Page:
If Trump’s first week as president exceeded our worst fears, his second week confirmed that we are truly in a state of emergency. And it’s fast getting worse. And we need to stop it.
Trump’s election does not represent an uncharted mutation of U.S. history, but rather a continuation of the path this country has been on since it was first founded. Indigenous people (and a few non-indigenous allies) have rightly pointed out that statements such as “First they came for the Muslims” are erasing the fact that first they had come for the Algonquin. Indeed, even before issuing the Muslim Ban, Trump had signed an order allowing the continuation of the Dakota Access Pipeline, which directly violates indigenous rights.
Similarly, before they came for the Muslims, they had come and continue to come for Africans and African Americans. And all along, we have been letting it happen.
We have enabled this presidency because we have not been serious about shutting down these historic wrongs any earlier. When we went about our daily business even though we knew Obama was bombing weddings in Pakistan and Afghanistan, we enabled Trump’s presidency. When we continued to pay taxes even though one president after another sent billions of our dollars to Israel, we enabled Trump’s presidency. When we kept blaming “the Republicans” for what just about every one of our leaders, Republican and Democrat, went along with, we enabled Trump’s presidency.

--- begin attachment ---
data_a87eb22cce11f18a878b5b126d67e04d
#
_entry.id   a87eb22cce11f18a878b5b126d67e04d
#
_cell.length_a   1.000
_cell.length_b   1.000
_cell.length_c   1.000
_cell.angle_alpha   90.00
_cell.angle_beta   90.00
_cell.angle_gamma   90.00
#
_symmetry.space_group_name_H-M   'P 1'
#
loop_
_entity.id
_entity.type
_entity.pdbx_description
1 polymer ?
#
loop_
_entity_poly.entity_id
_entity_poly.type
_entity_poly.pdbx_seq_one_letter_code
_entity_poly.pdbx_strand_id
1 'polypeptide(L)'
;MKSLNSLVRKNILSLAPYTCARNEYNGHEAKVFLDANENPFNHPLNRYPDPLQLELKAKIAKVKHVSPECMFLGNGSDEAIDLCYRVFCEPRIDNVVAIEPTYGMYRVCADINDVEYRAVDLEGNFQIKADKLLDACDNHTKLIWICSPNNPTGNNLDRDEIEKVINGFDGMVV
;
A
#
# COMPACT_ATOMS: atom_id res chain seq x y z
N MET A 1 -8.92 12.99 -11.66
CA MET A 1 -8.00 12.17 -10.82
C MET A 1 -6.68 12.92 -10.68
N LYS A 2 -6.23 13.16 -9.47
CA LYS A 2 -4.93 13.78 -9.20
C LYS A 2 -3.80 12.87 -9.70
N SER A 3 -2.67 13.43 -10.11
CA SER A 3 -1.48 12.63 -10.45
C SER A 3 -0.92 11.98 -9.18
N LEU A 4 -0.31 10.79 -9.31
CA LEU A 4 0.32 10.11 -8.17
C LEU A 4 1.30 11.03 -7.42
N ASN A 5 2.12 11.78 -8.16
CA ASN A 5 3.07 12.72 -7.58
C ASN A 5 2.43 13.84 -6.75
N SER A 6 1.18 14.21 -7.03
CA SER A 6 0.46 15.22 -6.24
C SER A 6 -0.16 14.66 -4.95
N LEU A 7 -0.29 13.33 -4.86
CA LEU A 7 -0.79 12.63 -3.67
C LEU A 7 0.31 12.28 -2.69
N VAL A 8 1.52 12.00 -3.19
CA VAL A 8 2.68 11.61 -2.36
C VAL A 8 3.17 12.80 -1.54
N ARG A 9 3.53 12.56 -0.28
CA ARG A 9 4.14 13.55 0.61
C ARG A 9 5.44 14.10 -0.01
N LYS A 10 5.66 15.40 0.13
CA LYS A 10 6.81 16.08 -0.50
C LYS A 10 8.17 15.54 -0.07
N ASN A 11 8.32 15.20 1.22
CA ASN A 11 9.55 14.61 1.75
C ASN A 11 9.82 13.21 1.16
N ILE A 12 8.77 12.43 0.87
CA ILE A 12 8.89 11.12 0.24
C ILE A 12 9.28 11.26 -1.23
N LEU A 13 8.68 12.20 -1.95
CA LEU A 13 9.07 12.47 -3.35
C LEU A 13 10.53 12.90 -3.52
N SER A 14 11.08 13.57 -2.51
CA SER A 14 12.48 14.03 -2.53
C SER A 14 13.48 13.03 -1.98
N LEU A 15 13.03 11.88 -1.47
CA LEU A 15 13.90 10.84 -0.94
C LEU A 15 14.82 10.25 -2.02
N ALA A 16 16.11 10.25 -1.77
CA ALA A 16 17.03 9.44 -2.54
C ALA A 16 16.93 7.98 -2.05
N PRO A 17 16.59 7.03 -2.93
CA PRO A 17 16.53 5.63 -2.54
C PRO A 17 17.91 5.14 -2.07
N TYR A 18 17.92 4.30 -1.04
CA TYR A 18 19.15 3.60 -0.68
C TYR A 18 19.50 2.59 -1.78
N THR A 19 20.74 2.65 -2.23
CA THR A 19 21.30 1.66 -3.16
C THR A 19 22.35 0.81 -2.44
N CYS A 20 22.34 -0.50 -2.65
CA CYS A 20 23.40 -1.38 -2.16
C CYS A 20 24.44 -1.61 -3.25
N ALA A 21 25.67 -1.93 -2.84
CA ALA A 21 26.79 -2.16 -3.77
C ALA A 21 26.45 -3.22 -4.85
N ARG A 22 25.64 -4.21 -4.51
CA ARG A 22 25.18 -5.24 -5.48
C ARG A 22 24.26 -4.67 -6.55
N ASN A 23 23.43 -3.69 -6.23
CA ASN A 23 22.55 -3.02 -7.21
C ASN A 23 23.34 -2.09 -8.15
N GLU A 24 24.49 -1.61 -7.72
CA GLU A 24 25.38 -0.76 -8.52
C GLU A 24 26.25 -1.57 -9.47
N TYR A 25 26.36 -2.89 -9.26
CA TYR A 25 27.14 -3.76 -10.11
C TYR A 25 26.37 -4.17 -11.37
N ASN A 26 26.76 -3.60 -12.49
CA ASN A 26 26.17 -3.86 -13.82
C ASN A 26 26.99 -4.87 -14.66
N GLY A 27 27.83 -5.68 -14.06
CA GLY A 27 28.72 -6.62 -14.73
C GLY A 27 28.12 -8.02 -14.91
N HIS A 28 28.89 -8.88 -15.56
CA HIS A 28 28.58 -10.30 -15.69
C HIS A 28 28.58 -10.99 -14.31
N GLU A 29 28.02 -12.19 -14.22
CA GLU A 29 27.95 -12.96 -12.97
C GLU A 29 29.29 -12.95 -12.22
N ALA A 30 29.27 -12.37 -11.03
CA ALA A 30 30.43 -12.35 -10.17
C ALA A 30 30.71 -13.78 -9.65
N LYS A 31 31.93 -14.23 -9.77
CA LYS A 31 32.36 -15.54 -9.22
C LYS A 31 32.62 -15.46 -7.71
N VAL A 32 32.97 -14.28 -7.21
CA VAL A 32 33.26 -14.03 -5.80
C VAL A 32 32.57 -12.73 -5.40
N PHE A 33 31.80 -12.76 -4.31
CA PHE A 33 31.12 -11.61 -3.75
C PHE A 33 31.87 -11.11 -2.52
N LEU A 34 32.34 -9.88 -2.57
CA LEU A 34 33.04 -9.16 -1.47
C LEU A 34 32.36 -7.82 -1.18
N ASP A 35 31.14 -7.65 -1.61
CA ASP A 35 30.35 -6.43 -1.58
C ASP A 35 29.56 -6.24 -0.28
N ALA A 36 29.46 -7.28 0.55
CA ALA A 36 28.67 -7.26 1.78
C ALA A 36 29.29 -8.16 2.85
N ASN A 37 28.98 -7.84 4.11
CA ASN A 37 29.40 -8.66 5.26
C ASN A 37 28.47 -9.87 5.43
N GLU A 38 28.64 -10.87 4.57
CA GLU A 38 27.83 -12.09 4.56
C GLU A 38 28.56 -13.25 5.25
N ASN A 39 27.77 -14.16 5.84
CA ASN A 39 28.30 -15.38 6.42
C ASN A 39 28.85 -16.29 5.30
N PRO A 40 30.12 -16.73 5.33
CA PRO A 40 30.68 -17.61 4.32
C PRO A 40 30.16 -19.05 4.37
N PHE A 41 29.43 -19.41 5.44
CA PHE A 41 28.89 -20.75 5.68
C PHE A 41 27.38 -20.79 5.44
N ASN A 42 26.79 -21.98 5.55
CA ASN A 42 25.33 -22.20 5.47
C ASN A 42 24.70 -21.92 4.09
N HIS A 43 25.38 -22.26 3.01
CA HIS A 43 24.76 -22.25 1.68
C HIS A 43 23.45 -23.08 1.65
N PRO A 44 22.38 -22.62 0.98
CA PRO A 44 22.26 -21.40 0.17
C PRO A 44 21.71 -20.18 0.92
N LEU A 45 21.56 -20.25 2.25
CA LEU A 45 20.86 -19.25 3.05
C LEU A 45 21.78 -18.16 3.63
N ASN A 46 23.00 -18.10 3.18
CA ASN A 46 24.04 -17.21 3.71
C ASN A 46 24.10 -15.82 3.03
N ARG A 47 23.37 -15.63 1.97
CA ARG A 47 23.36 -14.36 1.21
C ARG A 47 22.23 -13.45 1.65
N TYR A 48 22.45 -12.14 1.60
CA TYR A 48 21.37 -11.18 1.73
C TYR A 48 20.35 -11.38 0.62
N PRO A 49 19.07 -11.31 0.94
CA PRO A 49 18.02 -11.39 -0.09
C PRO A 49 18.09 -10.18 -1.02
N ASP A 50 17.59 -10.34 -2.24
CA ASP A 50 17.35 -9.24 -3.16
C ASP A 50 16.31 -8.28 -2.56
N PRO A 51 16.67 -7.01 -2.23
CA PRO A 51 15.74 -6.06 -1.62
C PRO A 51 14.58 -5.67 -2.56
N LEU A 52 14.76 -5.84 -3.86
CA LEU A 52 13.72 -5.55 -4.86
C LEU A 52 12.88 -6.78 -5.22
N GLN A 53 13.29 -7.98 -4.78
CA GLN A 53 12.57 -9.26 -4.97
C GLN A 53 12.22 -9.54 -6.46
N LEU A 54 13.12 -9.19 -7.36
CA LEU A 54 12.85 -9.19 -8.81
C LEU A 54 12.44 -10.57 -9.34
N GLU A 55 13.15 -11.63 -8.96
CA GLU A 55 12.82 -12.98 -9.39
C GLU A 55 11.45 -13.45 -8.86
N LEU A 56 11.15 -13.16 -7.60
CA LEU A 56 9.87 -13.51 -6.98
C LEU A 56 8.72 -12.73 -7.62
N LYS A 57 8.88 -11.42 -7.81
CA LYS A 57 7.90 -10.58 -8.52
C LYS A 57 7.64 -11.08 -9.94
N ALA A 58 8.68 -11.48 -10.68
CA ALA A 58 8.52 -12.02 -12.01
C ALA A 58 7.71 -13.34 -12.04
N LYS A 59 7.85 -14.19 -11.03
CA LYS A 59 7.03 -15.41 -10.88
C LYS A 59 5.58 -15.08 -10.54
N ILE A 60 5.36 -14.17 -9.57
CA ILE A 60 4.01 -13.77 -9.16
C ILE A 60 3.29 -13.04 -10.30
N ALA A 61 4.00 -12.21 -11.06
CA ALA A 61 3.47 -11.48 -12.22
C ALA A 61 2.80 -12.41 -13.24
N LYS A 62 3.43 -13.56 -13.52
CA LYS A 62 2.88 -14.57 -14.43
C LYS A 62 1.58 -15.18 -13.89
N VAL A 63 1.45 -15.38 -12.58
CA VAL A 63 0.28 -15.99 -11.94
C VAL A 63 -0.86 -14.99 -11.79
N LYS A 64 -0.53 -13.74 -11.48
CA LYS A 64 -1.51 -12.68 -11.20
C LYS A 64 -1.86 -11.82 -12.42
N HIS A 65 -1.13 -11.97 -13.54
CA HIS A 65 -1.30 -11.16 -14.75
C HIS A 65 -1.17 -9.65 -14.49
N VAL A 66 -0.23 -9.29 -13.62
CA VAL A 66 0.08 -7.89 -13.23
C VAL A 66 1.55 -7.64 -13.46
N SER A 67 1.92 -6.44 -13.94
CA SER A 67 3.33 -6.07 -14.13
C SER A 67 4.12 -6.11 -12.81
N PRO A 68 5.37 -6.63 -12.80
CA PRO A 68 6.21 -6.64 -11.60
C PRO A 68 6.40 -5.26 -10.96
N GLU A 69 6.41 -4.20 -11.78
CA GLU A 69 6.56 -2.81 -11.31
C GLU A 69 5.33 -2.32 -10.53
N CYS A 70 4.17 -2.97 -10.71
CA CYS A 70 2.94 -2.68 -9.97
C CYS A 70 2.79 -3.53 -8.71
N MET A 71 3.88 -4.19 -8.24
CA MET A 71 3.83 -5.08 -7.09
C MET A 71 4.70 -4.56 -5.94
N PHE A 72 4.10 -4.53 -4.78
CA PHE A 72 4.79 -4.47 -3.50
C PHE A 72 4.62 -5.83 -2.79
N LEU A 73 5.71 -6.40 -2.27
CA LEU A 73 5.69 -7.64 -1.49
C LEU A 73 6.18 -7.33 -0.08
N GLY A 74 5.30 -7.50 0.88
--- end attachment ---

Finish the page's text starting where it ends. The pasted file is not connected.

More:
Sure, we protested, but Trump’s presidency should teach us one thing: we have done it wrong so far. The fire drill we have been practicing has never put out any fires, and we must do it differently.
But we have also secured some real victories of late, which confirm to us that when we do it differently, we win. When we organize, and mobilize, and are determined to do whatever it takes to shut it down, then we can shut it down.
Over the past two weeks, we have secured two significant victories, one national, the other local.
The first was at the airports, when Trump announced the Muslim Ban even as some people who would be impacted were onboard planes coming to the US. The mobilization that happened was fast, and effective. Organizers, activists, and tens of thousands of “protesters” descended on the airports, not just denouncing the executive order, but taking direct action to resist it. Lawyers confronted Customs and Border Patrol officers, challenging them, speaking truth to power as they informed them that they were carrying out an illegal order. Eventually, all the detainees were released at airports in San Francisco, Chicago, New York, Virginia, Seattle, Los Angeles, Washington DC. The protesters did not hold rallies downtown, they went to the airports, and disrupted the implementation of Trump’s ban where it was being carried out.
While the response to that executive order was swift, it was not spontaneous, but came out of years, decades, of community organizing, grounded in the knowledge that “the system” is not set up to protect us, but that we must be vigilant and rely on each other, on our communities, and our allies, for our own protection. And to be able to rely on these networks, we must have cultivated them diligently, carefully, lovingly. And as our circumstances get even harsher, we must realize that we already have what it takes to win, so long as we stick together. We have the numbers. We are the majority. We can block the system, stop it in its tracks. We are the leaders we need. We, black and brown, gay, poor, disabled, and sick, we who were never meant to survive, yet are still here.